A Brief History of Detroit’s Eight Mile Wall

The Eight Mile Wall
The Eight Mile Wall | © Király-Seth / WikiCommons

Just south of 8 Mile Rd in the Wyoming neighborhood, there’s a wall running north to south for 0.5 miles (0.8 kilometers). It’s six feet (1.8 meters) high and a foot (0.3 meters) wide, sitting between two rows of houses, and it appears to be a pretty ordinary wall. Today, however, it stands as a reminder of Detroit’s struggles with racial segregation.

With the founding of the Federal Housing Administration (FHA) in 1934, racial tensions and the already charged issue of housing in the city became even worse. African-American areas were deprived of investment via the FHA’s policy of “redlining,” which meant to grant or deny services based on race, with white areas being granted development while black ones were denied.

The Eight Mile area was particularly bad for redlined African-American neighborhoods, but the Housing Authorities saw the potential for developing white, middle-class communities there. Developers drew up plans; however, the FHA thought the new white area was too close to a black one and that their policies alone were not enough to separate the white and black communities.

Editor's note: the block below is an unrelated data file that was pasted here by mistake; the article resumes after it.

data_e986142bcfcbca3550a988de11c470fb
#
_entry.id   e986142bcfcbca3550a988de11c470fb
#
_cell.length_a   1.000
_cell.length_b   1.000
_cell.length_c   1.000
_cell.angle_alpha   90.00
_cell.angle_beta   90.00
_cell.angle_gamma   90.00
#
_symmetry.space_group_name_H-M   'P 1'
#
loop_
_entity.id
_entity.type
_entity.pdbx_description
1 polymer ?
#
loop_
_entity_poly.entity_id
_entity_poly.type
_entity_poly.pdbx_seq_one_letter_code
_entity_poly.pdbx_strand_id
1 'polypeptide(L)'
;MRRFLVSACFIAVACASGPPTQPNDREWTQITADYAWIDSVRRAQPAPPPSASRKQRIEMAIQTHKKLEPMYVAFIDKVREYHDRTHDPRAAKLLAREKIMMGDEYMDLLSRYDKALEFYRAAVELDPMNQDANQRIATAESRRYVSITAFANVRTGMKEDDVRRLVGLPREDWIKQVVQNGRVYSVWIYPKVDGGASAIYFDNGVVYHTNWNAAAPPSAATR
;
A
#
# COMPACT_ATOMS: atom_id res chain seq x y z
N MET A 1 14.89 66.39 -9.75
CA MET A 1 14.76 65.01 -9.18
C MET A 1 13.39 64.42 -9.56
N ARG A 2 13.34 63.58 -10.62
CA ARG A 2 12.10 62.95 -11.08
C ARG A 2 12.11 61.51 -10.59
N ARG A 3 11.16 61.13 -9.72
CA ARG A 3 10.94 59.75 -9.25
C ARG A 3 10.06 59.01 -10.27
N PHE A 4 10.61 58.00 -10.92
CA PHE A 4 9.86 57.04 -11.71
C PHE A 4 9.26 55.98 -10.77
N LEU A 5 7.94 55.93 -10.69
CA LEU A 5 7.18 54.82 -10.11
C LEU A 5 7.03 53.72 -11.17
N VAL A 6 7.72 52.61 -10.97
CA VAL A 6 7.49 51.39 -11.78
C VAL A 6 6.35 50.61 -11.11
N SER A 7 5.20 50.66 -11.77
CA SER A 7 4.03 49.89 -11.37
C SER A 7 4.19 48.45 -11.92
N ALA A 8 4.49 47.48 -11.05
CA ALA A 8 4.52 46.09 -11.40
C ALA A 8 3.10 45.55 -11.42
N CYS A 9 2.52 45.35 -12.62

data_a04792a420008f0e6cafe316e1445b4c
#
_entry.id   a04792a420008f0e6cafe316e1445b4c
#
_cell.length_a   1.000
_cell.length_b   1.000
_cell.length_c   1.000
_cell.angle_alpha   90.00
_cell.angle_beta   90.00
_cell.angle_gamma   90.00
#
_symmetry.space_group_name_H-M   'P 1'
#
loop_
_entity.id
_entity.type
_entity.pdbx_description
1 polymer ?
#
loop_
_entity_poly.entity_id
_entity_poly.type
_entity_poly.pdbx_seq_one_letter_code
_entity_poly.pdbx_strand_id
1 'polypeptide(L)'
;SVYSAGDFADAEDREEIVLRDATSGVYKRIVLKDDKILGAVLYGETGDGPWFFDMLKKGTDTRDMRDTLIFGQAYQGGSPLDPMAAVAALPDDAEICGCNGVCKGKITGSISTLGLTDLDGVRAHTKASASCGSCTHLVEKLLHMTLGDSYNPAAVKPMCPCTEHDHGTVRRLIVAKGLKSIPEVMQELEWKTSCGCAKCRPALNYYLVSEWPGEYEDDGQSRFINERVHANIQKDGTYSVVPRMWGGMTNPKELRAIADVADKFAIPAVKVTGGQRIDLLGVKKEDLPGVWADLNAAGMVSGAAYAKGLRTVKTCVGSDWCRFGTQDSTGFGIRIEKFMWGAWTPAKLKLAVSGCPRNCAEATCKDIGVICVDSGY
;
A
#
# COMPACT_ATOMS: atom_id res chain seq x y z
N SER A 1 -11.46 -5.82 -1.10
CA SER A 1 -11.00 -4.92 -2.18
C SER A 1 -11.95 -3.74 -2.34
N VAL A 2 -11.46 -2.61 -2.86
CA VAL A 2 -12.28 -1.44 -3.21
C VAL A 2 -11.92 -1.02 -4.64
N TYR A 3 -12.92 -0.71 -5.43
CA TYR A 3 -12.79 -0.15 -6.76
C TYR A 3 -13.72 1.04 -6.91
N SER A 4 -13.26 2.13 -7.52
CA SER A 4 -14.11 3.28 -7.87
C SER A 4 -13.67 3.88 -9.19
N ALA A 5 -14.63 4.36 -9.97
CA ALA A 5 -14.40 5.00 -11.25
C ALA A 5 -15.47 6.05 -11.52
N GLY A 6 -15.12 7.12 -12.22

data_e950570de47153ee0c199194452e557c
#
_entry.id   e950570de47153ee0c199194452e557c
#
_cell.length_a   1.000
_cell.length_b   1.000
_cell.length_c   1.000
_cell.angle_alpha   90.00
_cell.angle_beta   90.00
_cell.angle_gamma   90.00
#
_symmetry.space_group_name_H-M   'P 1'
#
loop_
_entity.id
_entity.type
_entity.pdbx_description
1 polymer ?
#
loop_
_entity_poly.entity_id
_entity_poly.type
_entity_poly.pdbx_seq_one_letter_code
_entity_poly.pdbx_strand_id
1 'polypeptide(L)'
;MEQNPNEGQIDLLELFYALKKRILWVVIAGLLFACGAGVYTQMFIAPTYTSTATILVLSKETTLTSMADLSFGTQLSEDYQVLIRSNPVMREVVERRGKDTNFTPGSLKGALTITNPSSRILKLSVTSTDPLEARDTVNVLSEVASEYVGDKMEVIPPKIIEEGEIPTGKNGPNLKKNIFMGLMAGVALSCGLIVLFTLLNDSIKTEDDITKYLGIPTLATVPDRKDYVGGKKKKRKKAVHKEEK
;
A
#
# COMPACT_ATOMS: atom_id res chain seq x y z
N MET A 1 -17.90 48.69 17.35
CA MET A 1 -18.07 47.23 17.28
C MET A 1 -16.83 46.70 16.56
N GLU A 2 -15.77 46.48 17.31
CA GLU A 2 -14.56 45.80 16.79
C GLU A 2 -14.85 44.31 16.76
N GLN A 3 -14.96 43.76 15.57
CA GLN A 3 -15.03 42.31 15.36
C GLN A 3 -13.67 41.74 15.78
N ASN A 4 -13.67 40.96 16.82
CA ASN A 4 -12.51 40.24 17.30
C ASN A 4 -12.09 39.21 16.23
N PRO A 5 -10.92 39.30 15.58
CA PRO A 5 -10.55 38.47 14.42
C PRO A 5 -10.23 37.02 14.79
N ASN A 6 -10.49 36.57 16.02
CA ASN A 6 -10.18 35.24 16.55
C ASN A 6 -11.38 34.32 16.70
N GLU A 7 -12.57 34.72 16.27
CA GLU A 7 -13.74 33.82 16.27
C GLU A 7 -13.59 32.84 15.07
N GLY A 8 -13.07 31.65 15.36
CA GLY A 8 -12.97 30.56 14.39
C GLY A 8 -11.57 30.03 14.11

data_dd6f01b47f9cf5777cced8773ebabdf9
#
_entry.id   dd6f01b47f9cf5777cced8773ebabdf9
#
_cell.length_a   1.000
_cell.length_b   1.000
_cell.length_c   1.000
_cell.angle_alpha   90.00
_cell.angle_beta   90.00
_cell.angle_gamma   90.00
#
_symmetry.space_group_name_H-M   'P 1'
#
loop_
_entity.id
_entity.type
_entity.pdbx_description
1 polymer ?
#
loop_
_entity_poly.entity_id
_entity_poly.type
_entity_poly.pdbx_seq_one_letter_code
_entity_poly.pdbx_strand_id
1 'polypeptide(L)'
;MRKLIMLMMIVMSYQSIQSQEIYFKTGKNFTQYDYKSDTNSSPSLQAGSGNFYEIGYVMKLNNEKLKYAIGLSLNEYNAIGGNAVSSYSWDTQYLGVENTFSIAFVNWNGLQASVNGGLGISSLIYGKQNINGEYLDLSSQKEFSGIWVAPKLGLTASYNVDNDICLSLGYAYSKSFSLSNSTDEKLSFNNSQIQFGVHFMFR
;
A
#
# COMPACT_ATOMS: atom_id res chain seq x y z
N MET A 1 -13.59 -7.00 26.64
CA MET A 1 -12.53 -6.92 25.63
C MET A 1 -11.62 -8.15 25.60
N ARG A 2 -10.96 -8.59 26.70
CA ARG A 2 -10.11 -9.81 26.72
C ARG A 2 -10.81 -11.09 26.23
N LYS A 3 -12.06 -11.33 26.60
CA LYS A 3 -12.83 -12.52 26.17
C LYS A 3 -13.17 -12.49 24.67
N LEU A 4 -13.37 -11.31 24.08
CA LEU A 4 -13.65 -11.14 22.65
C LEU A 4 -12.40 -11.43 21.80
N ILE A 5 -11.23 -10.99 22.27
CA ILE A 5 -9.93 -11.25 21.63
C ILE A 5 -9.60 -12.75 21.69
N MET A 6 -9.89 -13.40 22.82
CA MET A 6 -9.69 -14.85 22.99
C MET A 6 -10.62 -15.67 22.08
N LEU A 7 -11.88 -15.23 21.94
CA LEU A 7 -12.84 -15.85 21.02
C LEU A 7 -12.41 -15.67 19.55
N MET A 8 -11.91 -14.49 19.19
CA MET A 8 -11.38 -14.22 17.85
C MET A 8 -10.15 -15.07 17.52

In response, a physical solution to enforce segregation was proposed, and the Eight Mile Wall, or Detroit’s Berlin Wall or Wailing Wall as it’s sometimes known, was constructed in 1941.

The Eight Mile Wall in 1941

Running north from Van Antwerp Park to just below 8 Mile Rd (except for two gaps which allow roads to pass through) between Birwood St and Mendota St, the wall was deemed sufficient separation for the FHA to agree to approve loans on the white side. It remained this way for over 20 years until such racist policies were removed in the 1960s.

While not many things push the idea of segregation more than a wall, whether that’s the previously mentioned Berlin Wall or Donald Trump’s proposed Mexico border wall, and despite the areas on both sides of the wall being predominantly African American since the 1970s, the wall has remained. A few years ago, rather than knock it down, the community decided to repurpose it.


An exposed stretch of the wall in the Alfonso Wells Memorial Playground is now covered with colorful murals celebrating African-American culture, the Civil Rights Movement, equality and more. And the combination of the pride and progress depicted in the art, and the harsh reminder of the canvas, has made it a potent symbol of both Detroit’s past and its ongoing struggles.

The Eight Mile Wall

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